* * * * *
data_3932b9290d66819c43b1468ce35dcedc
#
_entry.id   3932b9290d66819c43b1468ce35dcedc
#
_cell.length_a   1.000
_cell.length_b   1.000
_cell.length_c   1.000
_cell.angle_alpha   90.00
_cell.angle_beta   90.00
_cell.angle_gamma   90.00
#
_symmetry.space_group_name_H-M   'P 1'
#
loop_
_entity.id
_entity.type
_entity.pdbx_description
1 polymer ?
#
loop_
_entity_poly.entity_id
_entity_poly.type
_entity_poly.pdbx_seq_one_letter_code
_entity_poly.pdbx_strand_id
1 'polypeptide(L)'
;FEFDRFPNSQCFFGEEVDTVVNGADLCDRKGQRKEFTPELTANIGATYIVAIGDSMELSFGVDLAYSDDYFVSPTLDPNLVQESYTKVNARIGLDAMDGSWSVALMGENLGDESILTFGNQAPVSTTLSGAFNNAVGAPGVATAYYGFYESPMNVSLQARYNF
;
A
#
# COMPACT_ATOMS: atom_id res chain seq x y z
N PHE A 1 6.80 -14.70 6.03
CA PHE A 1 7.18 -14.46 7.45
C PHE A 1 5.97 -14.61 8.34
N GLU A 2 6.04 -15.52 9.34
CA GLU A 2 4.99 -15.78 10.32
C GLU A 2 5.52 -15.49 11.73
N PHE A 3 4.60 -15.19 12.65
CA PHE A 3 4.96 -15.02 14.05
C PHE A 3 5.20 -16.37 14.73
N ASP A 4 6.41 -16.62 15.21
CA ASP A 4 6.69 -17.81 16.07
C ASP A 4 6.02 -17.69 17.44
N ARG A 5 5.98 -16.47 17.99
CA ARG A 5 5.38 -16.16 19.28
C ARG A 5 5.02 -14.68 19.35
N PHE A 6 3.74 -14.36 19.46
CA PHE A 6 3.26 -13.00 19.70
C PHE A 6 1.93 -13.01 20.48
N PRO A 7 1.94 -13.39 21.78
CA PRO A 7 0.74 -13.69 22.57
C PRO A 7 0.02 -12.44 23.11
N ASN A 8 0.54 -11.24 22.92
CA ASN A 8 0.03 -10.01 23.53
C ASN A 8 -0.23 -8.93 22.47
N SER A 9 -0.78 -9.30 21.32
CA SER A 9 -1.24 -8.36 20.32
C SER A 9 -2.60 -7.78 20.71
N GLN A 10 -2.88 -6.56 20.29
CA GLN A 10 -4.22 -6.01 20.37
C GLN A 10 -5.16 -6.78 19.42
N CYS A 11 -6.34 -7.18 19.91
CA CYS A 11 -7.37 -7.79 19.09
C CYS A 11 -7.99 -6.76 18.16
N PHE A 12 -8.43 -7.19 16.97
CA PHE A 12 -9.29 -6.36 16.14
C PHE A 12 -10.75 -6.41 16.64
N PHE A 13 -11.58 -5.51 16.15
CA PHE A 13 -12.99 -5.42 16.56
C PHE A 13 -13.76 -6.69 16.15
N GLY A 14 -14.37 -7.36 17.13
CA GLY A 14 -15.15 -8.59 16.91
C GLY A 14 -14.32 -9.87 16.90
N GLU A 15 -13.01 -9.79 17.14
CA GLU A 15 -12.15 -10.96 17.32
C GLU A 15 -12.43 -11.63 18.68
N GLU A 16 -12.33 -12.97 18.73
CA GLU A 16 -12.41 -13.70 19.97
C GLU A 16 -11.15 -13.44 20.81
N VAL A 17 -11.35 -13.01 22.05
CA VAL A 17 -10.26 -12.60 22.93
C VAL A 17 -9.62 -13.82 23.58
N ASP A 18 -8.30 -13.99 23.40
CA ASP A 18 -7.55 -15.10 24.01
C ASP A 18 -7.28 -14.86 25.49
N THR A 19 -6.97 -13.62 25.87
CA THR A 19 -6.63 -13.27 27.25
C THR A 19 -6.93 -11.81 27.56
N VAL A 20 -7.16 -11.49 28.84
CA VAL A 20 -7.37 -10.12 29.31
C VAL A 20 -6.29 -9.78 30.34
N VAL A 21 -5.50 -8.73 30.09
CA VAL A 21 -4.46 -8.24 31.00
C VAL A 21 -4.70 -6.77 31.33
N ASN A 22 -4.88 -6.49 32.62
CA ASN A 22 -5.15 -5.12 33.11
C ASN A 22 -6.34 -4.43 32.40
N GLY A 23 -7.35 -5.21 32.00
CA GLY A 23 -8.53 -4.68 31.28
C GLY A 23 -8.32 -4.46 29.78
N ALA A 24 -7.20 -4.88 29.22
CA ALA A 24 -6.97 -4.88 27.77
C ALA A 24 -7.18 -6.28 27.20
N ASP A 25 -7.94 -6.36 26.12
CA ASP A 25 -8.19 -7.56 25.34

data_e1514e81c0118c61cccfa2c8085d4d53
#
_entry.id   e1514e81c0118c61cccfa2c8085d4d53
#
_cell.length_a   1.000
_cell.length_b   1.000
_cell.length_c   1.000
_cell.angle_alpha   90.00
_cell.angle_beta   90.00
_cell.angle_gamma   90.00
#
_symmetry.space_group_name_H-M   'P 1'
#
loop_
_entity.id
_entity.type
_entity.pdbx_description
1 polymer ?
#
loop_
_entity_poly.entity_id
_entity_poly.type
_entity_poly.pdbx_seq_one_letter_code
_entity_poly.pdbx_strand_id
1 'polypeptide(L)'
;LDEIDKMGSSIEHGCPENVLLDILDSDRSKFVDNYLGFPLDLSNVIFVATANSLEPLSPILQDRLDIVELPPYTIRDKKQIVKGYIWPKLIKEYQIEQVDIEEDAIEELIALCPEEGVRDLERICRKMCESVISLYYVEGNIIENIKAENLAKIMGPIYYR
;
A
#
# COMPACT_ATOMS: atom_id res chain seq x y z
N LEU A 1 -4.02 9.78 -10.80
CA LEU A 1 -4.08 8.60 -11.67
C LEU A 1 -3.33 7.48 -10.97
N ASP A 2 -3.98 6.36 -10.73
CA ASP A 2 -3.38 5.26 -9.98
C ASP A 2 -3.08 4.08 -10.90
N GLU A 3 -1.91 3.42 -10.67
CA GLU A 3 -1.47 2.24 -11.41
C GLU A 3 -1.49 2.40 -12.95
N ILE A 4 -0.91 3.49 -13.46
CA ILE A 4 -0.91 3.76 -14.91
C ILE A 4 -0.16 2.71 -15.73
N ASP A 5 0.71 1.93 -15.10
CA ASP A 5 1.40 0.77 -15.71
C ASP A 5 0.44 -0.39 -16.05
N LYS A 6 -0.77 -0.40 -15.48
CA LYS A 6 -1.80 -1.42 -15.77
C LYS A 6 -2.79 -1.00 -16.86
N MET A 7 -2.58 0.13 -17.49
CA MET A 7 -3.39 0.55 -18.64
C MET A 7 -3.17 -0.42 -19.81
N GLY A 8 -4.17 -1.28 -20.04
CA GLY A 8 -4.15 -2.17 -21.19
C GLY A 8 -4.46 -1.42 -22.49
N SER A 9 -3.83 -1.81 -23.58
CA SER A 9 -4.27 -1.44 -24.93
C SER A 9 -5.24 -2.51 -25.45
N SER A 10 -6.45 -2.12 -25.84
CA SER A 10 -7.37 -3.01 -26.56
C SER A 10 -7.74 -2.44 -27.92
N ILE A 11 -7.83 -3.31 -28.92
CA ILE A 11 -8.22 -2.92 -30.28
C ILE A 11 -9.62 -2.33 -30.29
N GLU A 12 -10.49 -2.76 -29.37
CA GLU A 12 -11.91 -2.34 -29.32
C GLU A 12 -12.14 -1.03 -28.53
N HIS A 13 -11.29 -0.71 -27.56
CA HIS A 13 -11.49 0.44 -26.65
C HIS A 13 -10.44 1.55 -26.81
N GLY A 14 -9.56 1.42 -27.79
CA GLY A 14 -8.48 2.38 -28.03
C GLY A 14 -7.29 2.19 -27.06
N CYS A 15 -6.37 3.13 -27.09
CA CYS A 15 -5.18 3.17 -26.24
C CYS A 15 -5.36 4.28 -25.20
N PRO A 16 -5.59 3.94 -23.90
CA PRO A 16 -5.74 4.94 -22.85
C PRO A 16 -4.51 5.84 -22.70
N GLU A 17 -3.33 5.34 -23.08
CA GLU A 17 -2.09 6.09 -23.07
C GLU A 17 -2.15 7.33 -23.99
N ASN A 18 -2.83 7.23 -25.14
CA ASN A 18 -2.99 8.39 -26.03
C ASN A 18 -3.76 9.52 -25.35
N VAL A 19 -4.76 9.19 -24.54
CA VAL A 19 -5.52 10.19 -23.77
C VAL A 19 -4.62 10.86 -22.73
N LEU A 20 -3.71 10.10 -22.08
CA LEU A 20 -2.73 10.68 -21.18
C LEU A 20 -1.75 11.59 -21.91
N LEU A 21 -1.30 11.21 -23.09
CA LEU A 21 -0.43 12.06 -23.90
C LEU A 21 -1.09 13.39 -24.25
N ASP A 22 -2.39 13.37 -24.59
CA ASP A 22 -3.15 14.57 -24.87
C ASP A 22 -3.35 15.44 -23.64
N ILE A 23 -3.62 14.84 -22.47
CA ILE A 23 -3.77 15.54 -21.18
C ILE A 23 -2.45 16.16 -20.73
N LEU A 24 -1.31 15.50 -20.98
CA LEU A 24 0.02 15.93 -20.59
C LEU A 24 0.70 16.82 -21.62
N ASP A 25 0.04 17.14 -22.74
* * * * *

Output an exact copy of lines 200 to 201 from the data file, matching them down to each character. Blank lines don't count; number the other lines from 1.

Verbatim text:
C ASP A 22 -3.35 15.44 -23.64
N ILE A 23 -3.62 14.84 -22.47